This is the second of four articles looking back at highs and lows of 2013. You can read Part 1 focusing on the console reveals here, but this time we travel back to E3 2013 and explore the immediate aftermath of the big console reveals.
Sony and Microsoft revealed most of their console plans prior to E3, but millions of gamers still tuned into the June gaming conference to learn the most important details: when are the consoles coming, how much will they cost, and what new games are on the horizon?
Microsoft started the E3 press conference circuit, and they delivered on their earlier promise to focus on games. The spectacle of their new console may not have translated into any gameplay innovations, but seeing games like Ryse: Son of Rome, Dead Rising 3, and Forza 5 showed the graphical power Microsoft’s console would be able to deliver.
The Xbox One would still require an Internet connection at least once every 24 hours, but Microsoft also talked about their family sharing plan and their commitment to creating a cloud-based gaming future. Within the same household or with friends, more than one account would be able to play games even when they were purchased digitally, and if you visited someone else’s house, you’d be able to download a game to play even without the disc.
Finally, the price for the Xbox One was revealed at the somewhat expected $500 with preorders available immediately. All bundles would come with a controller and Kinect sensor, but as revealed later, they would not come with a pack-in headset.
Sony’s conference took place later that same evening, and after revealing their own slate of games and a focus on making it easy for indie developers to bring their games to the platform, they addressed users' complaints with Microsoft’s Xbox One directly. The PlayStation 4 would have no online requirement (though similar to the Xbox, multiplayer would require a subscription), and used physical games would work just fine. Finally, the console would be $400 -- $100 below Microsoft. However, this price did not include the upgraded PlayStation camera that was also shown in some stage demos.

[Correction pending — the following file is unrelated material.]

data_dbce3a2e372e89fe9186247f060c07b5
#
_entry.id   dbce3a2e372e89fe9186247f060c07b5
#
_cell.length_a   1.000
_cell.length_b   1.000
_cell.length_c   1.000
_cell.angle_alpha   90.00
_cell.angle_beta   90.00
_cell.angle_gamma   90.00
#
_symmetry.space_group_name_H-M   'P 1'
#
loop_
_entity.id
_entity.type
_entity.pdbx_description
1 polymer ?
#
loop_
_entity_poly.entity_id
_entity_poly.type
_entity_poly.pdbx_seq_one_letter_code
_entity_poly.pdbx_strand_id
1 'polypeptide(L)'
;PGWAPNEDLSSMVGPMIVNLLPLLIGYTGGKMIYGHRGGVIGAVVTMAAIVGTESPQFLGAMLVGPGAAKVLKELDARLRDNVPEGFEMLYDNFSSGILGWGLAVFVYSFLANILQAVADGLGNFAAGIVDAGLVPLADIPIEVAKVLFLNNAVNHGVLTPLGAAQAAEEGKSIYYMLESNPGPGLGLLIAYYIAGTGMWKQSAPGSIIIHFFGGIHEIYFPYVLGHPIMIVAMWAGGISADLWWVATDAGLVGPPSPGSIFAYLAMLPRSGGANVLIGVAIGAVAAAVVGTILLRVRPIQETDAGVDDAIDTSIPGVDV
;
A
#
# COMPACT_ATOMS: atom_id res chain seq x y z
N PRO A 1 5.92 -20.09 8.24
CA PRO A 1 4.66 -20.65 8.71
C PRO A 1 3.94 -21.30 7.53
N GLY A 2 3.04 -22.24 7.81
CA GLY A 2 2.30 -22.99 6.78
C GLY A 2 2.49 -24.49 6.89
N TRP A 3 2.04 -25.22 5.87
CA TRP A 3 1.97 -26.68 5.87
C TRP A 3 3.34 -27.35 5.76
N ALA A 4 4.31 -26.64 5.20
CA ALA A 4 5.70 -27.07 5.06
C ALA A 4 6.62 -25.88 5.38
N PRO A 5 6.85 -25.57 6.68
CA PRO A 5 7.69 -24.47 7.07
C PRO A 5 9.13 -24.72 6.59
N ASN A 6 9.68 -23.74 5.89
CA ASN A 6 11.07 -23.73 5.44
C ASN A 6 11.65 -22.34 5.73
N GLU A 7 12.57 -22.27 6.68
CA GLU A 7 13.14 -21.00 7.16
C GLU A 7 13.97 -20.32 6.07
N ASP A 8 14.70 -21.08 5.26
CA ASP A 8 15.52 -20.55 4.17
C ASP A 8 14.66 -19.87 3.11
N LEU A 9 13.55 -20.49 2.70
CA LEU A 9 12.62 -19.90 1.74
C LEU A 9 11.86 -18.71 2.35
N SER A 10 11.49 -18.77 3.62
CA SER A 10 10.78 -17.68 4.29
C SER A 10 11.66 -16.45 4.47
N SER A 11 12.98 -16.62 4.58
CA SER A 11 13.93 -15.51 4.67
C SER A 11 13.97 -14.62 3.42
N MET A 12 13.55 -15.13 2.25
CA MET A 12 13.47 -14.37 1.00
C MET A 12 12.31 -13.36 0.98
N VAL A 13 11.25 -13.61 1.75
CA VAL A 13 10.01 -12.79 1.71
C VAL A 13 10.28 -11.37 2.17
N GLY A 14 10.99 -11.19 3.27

The presentation won over several of the GameSpot staff who felt that Sony seemed to be listening to consumer feedback and addressing it directly with the new console. There was still a lot of time until the consoles launched, and a lot could change, but Sony showed that they’d learned from the missteps of the PS3 launch and weren’t going to make the same mistakes again.
Nintendo, meanwhile, already had their next-gen console on the market, so their press conference was a scaled-back affair. In line with the recent Nintendo Direct videos, Nintendo instead released pre-recorded footage with demos and trailers to show off Mario Kart 8, Super Smash Bros. for Wii U and 3DS, Super Mario 3D World, and Wind Waker HD.
Nintendo also addressed sales concerns for their console and took the blame for lower than expected totals. Nintendo CEO Satoru Iwata said, “We have been unsuccessful in coming up with one single software with which people can understand, 'OK, this is really different,'” (a perception issue which the company is still fighting to clarify).